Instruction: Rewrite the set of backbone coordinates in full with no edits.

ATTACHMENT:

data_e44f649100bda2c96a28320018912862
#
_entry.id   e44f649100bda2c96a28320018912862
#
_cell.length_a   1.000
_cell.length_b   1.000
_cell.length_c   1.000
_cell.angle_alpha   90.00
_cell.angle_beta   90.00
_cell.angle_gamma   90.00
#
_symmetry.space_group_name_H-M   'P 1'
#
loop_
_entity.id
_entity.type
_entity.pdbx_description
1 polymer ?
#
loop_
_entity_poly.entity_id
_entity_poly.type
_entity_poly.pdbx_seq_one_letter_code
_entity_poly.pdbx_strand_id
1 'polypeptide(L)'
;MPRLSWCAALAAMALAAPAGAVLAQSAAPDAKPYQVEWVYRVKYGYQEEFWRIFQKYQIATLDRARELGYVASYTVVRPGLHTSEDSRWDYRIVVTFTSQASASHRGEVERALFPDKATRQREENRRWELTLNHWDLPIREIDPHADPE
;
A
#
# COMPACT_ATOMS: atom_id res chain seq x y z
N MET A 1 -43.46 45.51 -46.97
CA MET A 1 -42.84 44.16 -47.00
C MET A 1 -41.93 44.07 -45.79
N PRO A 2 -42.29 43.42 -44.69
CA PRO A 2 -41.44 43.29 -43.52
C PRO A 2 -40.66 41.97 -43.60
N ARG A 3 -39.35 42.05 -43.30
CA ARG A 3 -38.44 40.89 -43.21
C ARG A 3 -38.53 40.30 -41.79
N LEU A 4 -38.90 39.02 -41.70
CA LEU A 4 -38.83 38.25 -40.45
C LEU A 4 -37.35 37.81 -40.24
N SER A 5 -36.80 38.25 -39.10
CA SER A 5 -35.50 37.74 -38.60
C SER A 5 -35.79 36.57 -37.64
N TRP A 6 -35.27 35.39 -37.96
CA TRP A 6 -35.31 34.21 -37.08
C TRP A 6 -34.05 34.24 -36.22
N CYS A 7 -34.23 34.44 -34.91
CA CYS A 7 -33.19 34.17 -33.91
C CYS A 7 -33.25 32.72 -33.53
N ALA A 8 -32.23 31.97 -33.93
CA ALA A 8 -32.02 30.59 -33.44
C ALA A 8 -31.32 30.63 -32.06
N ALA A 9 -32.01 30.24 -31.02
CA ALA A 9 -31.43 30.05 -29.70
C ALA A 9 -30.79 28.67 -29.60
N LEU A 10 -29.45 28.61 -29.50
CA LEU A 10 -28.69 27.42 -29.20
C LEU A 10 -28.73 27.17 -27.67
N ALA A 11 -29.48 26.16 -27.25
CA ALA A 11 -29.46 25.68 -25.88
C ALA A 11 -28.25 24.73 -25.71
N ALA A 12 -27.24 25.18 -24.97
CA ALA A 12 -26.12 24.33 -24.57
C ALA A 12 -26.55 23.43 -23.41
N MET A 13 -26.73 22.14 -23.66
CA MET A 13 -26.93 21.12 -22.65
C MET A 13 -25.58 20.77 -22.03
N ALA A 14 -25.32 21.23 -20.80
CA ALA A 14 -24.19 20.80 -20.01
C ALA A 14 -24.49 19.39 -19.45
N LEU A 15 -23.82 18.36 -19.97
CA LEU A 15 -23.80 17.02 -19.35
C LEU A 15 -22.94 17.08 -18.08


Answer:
data_e44f649100bda2c96a28320018912862
#
_entry.id   e44f649100bda2c96a28320018912862
#
_cell.length_a   1.000
_cell.length_b   1.000
_cell.length_c   1.000
_cell.angle_alpha   90.00
_cell.angle_beta   90.00
_cell.angle_gamma   90.00
#
_symmetry.space_group_name_H-M   'P 1'
#
loop_
_entity.id
_entity.type
_entity.pdbx_description
1 polymer ?
#
loop_
_entity_poly.entity_id
_entity_poly.type
_entity_poly.pdbx_seq_one_letter_code
_entity_poly.pdbx_strand_id
1 'polypeptide(L)'
;MPRLSWCAALAAMALAAPAGAVLAQSAAPDAKPYQVEWVYRVKYGYQEEFWRIFQKYQIATLDRARELGYVASYTVVRPGLHTSEDSRWDYRIVVTFTSQASASHRGEVERALFPDKATRQREENRRWELTLNHWDLPIREIDPHADPE
;
A
#
# COMPACT_ATOMS: atom_id res chain seq x y z
N MET A 1 -43.46 45.51 -46.97
CA MET A 1 -42.84 44.16 -47.00
C MET A 1 -41.93 44.07 -45.79
N PRO A 2 -42.29 43.42 -44.69
CA PRO A 2 -41.44 43.29 -43.52
C PRO A 2 -40.66 41.97 -43.60
N ARG A 3 -39.35 42.05 -43.30
CA ARG A 3 -38.44 40.89 -43.21
C ARG A 3 -38.53 40.30 -41.79
N LEU A 4 -38.90 39.02 -41.70
CA LEU A 4 -38.83 38.25 -40.45
C LEU A 4 -37.35 37.81 -40.24
N SER A 5 -36.80 38.25 -39.10
CA SER A 5 -35.50 37.74 -38.60
C SER A 5 -35.79 36.57 -37.64
N TRP A 6 -35.27 35.39 -37.96
CA TRP A 6 -35.31 34.21 -37.08
C TRP A 6 -34.05 34.24 -36.22
N CYS A 7 -34.23 34.44 -34.91
CA CYS A 7 -33.19 34.17 -33.91
C CYS A 7 -33.25 32.72 -33.53
N ALA A 8 -32.23 31.97 -33.93
CA ALA A 8 -32.02 30.59 -33.44
C ALA A 8 -31.32 30.63 -32.06
N ALA A 9 -32.01 30.24 -31.02
CA ALA A 9 -31.43 30.05 -29.70
C ALA A 9 -30.79 28.67 -29.60
N LEU A 10 -29.45 28.61 -29.50
CA LEU A 10 -28.69 27.42 -29.20
C LEU A 10 -28.73 27.17 -27.67
N ALA A 11 -29.48 26.16 -27.25
CA ALA A 11 -29.46 25.68 -25.88
C ALA A 11 -28.25 24.73 -25.71
N ALA A 12 -27.24 25.18 -24.97
CA ALA A 12 -26.12 24.33 -24.57
C ALA A 12 -26.55 23.43 -23.41
N MET A 13 -26.73 22.14 -23.66
CA MET A 13 -26.93 21.12 -22.65
C MET A 13 -25.58 20.77 -22.03
N ALA A 14 -25.32 21.23 -20.80
CA ALA A 14 -24.19 20.80 -20.01
C ALA A 14 -24.49 19.39 -19.45
N LEU A 15 -23.82 18.36 -19.97
CA LEU A 15 -23.80 17.02 -19.35
C LEU A 15 -22.94 17.08 -18.08